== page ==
Differential coral bleaching—contrasting the activity and response of enzymatic antioxidants in symbiotic partners under thermal stress

Krueger, Thomas, Hawkins, Thomas D., Becker, Susanne, Pontasch, Stefanie, Dove, Sophie, Hoegh-Guldberg, Ove, Leggat, William, Fisher, Paul L. and Davy, Simon K. (2015) Differential coral bleaching—contrasting the activity and response of enzymatic antioxidants in symbiotic partners under thermal stress. Comparative Biochemistry and Physiology Part A: Molecular and Integrative Physiology, 190 15-25. doi:10.1016/j.cbpa.2015.08.012


Author Krueger, Thomas
Hawkins, Thomas D.
Becker, Susanne
Pontasch, Stefanie
Dove, Sophie
Hoegh-Guldberg, Ove
Leggat, William
Fisher, Paul L.
Davy, Simon K.
Title Differential coral bleaching—contrasting the activity and response of enzymatic antioxidants in symbiotic partners under thermal stress
Journal name Comparative Biochemistry and Physiology Part A: Molecular and Integrative Physiology   Check publisher's open access policy
ISSN 1531-4332
1095-6433
Publication date 2015-12-01
Year available 2015
Sub-type Article (original research)
DOI 10.1016/j.cbpa.2015.08.012
Open Access Status Not Open Access
Volume 190
Start page 15
End page 25
Total pages 11
Place of publication Philadelphia, PA United States
Publisher Elsevier
Language eng
Formatted abstract
Mass coral bleaching due to thermal stress represents a major threat to the integrity and functioning of coral reefs. Thermal thresholds vary, however, between corals, partly as a result of the specific type of endosymbiotic dinoflagellate (Symbiodinium sp.) they harbour. The production of reactive oxygen species (ROS) in corals under thermal and light stress has been recognised as one mechanism that can lead to cellular damage and the loss of their symbiont population (Oxidative Theory of Coral Bleaching). Here, we compared the response of symbiont and host enzymatic antioxidants in the coral species Acropora millepora and Montipora digitata at 28 °C and 33 °C. A. millepora at 33 °C showed a decrease in photochemical efficiency of photosystem II (PSII) and increase in maximum midday excitation pressure on PSII, with subsequent bleaching (declining photosynthetic pigment and symbiont density). M. digitata exhibited no bleaching response and photochemical changes in its symbionts were minor. The symbiont antioxidant enzymes superoxide dismutase, ascorbate peroxidase, and catalase peroxidase showed no significant upregulation to elevated temperatures in either coral, while only catalase was significantly elevated in both coral hosts at 33 °C. Increased host catalase activity in the susceptible coral after 5 days at 33 °C was independent of antioxidant responses in the symbiont and preceded significant declines in PSII photochemical efficiencies. This finding suggests a potential decoupling of host redox mechanisms from symbiont photophysiology and raises questions about the importance of symbiont-derived ROS in initiating coral bleaching.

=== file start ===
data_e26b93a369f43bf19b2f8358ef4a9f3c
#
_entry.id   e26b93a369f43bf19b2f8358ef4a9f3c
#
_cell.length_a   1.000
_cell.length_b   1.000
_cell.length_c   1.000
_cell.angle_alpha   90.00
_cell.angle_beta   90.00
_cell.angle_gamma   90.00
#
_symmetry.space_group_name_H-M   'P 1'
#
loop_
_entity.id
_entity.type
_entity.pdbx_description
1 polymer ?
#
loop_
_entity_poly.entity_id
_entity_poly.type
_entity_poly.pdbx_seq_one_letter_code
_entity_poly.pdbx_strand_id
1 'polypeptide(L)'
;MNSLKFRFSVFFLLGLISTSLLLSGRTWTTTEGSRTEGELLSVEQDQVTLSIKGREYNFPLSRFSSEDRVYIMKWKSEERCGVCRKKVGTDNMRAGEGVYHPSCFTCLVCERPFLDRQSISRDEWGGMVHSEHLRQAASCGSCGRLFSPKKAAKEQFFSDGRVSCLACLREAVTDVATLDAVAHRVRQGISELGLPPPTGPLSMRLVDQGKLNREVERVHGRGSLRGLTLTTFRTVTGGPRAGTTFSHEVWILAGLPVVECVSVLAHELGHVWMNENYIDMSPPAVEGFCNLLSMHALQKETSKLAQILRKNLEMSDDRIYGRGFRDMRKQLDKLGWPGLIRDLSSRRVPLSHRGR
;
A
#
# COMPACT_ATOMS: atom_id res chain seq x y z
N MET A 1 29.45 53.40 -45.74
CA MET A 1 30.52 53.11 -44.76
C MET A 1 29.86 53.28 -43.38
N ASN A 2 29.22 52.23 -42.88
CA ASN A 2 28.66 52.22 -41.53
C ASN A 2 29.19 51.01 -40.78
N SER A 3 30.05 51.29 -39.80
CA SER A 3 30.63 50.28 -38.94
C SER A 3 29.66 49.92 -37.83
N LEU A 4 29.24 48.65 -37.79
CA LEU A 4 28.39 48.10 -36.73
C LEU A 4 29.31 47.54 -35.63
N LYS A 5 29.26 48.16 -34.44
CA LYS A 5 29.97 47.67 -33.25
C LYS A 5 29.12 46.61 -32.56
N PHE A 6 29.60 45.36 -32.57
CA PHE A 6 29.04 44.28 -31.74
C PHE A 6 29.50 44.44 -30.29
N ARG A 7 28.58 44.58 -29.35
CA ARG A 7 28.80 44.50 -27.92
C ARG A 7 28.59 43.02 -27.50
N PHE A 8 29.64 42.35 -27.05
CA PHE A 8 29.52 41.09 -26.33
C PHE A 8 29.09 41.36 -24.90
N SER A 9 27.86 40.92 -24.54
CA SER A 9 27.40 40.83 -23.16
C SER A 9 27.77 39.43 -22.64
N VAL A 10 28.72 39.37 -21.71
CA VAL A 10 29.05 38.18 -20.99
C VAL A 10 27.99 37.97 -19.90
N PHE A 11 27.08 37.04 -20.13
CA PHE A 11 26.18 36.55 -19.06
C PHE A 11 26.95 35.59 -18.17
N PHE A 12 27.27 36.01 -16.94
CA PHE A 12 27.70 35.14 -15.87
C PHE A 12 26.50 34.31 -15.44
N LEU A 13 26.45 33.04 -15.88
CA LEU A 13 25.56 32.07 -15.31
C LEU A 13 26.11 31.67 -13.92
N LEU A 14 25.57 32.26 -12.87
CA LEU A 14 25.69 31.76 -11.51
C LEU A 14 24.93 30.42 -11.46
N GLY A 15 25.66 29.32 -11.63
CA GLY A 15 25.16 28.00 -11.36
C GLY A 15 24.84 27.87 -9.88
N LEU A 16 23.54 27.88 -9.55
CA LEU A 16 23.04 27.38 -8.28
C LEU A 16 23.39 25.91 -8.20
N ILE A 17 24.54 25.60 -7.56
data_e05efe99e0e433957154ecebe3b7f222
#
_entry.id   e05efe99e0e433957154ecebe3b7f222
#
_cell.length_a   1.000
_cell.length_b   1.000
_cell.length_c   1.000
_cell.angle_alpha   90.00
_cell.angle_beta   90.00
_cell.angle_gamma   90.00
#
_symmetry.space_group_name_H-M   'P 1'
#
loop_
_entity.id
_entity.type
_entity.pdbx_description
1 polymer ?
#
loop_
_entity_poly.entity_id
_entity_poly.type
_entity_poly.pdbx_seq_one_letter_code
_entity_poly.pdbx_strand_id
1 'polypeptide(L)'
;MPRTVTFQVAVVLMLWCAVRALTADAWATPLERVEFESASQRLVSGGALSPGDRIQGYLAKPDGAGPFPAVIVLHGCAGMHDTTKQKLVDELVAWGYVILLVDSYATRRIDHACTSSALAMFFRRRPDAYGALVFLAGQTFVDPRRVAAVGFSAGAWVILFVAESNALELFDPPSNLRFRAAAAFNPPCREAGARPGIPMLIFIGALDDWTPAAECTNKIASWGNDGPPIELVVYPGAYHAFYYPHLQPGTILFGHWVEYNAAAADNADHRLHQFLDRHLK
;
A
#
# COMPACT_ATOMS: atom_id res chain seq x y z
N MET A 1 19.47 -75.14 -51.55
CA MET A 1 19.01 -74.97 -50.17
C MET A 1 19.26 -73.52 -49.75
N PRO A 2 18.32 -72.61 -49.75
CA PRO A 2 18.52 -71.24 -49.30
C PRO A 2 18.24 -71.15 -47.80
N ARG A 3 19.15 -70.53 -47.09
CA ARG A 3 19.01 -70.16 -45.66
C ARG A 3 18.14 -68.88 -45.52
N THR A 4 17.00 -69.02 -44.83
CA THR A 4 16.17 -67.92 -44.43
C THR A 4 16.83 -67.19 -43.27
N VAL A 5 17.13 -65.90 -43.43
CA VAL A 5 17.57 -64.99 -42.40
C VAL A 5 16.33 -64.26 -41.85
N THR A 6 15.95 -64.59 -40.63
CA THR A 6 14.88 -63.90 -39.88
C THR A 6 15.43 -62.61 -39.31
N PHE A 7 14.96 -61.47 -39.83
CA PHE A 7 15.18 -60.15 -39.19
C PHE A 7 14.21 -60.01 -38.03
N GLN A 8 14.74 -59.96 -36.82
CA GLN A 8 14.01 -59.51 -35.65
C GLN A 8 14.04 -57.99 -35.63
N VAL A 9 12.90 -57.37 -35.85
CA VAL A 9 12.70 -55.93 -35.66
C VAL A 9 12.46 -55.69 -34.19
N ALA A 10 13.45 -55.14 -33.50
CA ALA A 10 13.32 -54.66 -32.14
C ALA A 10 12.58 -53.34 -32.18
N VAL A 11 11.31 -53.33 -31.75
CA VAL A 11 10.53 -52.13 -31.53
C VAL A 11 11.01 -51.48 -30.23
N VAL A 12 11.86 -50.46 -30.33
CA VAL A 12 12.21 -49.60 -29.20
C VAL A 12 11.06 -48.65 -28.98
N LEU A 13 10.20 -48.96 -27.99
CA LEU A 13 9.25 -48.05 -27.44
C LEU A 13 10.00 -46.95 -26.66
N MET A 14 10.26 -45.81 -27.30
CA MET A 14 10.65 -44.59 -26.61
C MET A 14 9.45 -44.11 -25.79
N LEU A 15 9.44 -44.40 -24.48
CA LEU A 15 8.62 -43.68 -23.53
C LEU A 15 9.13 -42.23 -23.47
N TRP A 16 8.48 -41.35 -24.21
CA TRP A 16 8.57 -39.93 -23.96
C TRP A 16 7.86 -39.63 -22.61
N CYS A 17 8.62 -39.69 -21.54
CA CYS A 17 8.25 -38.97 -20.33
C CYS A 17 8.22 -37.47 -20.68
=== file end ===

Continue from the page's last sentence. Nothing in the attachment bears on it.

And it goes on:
Keyword APX
Acropora millepora
CAT
Global change
Montipora digitata
Oxidative stress
SOD
Symbiodinium
Symbiosis
Thermal biology
Q-Index Code C1
Q-Index Status Confirmed Code
Institutional Status UQ

 
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